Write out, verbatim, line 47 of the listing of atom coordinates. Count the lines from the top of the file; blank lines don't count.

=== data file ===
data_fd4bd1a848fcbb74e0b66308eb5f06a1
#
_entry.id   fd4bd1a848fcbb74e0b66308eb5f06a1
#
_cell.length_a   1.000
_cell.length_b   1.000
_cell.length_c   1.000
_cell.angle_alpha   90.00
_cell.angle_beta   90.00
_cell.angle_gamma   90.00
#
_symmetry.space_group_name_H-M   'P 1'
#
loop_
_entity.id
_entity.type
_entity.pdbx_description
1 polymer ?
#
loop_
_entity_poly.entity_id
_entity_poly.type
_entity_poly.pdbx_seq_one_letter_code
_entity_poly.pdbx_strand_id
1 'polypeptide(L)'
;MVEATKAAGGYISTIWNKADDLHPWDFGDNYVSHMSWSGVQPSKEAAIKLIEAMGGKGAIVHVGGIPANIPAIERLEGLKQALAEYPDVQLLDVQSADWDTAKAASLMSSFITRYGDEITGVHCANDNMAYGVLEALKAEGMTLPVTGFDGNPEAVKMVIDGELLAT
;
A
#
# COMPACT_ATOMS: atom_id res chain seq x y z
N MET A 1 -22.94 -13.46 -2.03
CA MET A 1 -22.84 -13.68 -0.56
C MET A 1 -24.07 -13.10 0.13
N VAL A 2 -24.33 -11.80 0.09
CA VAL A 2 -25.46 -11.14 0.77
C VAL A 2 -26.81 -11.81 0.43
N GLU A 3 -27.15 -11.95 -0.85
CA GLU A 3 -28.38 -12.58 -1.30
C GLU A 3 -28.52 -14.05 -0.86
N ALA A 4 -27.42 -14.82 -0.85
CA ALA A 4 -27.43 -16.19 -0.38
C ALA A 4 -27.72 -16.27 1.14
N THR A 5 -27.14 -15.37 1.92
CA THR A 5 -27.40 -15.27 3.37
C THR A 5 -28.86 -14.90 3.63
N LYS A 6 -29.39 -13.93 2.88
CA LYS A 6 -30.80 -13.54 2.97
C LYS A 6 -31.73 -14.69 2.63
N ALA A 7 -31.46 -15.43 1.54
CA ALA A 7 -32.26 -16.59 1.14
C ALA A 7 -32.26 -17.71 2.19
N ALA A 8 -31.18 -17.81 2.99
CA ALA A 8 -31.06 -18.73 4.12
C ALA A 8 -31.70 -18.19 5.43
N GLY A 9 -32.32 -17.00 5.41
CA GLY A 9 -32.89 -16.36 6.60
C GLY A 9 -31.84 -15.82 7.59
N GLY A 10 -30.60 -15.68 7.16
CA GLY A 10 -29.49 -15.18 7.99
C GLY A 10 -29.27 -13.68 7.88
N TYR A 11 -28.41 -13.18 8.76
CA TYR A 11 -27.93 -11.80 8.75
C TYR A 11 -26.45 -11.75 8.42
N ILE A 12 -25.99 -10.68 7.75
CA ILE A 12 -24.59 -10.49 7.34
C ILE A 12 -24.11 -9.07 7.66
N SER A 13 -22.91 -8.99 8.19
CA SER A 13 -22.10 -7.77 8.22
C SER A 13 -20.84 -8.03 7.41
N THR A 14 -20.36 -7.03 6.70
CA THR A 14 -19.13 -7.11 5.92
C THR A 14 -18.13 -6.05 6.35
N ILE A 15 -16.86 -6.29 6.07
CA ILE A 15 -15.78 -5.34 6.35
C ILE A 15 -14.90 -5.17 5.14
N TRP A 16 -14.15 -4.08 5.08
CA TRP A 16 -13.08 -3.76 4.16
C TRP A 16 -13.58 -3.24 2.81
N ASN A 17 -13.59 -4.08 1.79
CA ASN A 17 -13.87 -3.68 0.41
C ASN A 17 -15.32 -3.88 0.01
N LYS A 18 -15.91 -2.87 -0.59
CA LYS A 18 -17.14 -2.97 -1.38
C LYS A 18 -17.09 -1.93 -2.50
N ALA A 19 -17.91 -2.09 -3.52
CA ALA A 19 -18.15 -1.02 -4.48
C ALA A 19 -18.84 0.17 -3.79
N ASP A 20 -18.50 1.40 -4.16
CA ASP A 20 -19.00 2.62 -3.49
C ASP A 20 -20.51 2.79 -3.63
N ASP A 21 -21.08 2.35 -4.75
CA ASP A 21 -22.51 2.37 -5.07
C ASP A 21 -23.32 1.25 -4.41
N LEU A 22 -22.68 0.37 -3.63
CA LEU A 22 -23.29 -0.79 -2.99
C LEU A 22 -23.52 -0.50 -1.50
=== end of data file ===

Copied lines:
CA LYS A 6 -30.80 -13.54 2.97